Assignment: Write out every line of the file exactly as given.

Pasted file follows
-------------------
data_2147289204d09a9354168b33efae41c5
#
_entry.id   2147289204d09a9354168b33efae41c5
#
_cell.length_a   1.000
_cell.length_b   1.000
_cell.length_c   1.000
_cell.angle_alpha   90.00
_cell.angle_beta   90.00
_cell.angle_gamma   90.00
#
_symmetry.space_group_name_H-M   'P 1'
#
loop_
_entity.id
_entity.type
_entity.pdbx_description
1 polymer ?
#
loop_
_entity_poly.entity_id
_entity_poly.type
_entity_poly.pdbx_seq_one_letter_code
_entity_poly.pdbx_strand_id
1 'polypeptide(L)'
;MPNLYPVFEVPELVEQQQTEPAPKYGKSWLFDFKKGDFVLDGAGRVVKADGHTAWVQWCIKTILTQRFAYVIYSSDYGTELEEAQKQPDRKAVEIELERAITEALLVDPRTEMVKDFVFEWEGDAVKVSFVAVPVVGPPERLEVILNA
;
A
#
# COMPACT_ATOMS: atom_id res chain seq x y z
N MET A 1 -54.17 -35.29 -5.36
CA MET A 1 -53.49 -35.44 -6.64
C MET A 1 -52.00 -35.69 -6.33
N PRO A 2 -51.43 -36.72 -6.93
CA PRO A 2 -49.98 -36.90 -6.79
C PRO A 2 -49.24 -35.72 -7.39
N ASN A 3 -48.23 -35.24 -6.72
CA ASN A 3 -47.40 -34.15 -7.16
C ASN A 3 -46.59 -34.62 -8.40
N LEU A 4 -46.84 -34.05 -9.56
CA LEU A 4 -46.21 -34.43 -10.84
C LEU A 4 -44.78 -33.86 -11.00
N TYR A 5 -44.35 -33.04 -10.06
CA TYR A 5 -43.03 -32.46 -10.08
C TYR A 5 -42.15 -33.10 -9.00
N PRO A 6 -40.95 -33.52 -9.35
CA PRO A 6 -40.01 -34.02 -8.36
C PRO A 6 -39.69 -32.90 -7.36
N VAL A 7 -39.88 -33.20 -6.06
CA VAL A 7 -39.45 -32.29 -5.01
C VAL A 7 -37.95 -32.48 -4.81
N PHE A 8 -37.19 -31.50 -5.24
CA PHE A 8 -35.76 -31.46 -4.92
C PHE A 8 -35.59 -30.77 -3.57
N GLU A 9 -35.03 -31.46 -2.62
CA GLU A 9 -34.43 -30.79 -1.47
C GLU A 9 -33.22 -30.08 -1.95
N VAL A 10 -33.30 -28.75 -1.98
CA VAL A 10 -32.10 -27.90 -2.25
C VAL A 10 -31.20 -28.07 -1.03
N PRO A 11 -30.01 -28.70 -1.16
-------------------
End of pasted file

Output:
data_2147289204d09a9354168b33efae41c5
#
_entry.id   2147289204d09a9354168b33efae41c5
#
_cell.length_a   1.000
_cell.length_b   1.000
_cell.length_c   1.000
_cell.angle_alpha   90.00
_cell.angle_beta   90.00
_cell.angle_gamma   90.00
#
_symmetry.space_group_name_H-M   'P 1'
#
loop_
_entity.id
_entity.type
_entity.pdbx_description
1 polymer ?
#
loop_
_entity_poly.entity_id
_entity_poly.type
_entity_poly.pdbx_seq_one_letter_code
_entity_poly.pdbx_strand_id
1 'polypeptide(L)'
;MPNLYPVFEVPELVEQQQTEPAPKYGKSWLFDFKKGDFVLDGAGRVVKADGHTAWVQWCIKTILTQRFAYVIYSSDYGTELEEAQKQPDRKAVEIELERAITEALLVDPRTEMVKDFVFEWEGDAVKVSFVAVPVVGPPERLEVILNA
;
A
#
# COMPACT_ATOMS: atom_id res chain seq x y z
N MET A 1 -54.17 -35.29 -5.36
CA MET A 1 -53.49 -35.44 -6.64
C MET A 1 -52.00 -35.69 -6.33
N PRO A 2 -51.43 -36.72 -6.93
CA PRO A 2 -49.98 -36.90 -6.79
C PRO A 2 -49.24 -35.72 -7.39
N ASN A 3 -48.23 -35.24 -6.72
CA ASN A 3 -47.40 -34.15 -7.16
C ASN A 3 -46.59 -34.62 -8.40
N LEU A 4 -46.84 -34.05 -9.56
CA LEU A 4 -46.21 -34.43 -10.84
C LEU A 4 -44.78 -33.86 -11.00
N TYR A 5 -44.35 -33.04 -10.06
CA TYR A 5 -43.03 -32.46 -10.08
C TYR A 5 -42.15 -33.10 -9.00
N PRO A 6 -40.95 -33.52 -9.35
CA PRO A 6 -40.01 -34.02 -8.36
C PRO A 6 -39.69 -32.90 -7.36
N VAL A 7 -39.88 -33.20 -6.06
CA VAL A 7 -39.45 -32.29 -5.01
C VAL A 7 -37.95 -32.48 -4.81
N PHE A 8 -37.19 -31.50 -5.24
CA PHE A 8 -35.76 -31.46 -4.92
C PHE A 8 -35.59 -30.77 -3.57
N GLU A 9 -35.03 -31.46 -2.62
CA GLU A 9 -34.43 -30.79 -1.47
C GLU A 9 -33.22 -30.08 -1.95
N VAL A 10 -33.30 -28.75 -1.98
CA VAL A 10 -32.10 -27.90 -2.25
C VAL A 10 -31.20 -28.07 -1.03
N PRO A 11 -30.01 -28.70 -1.16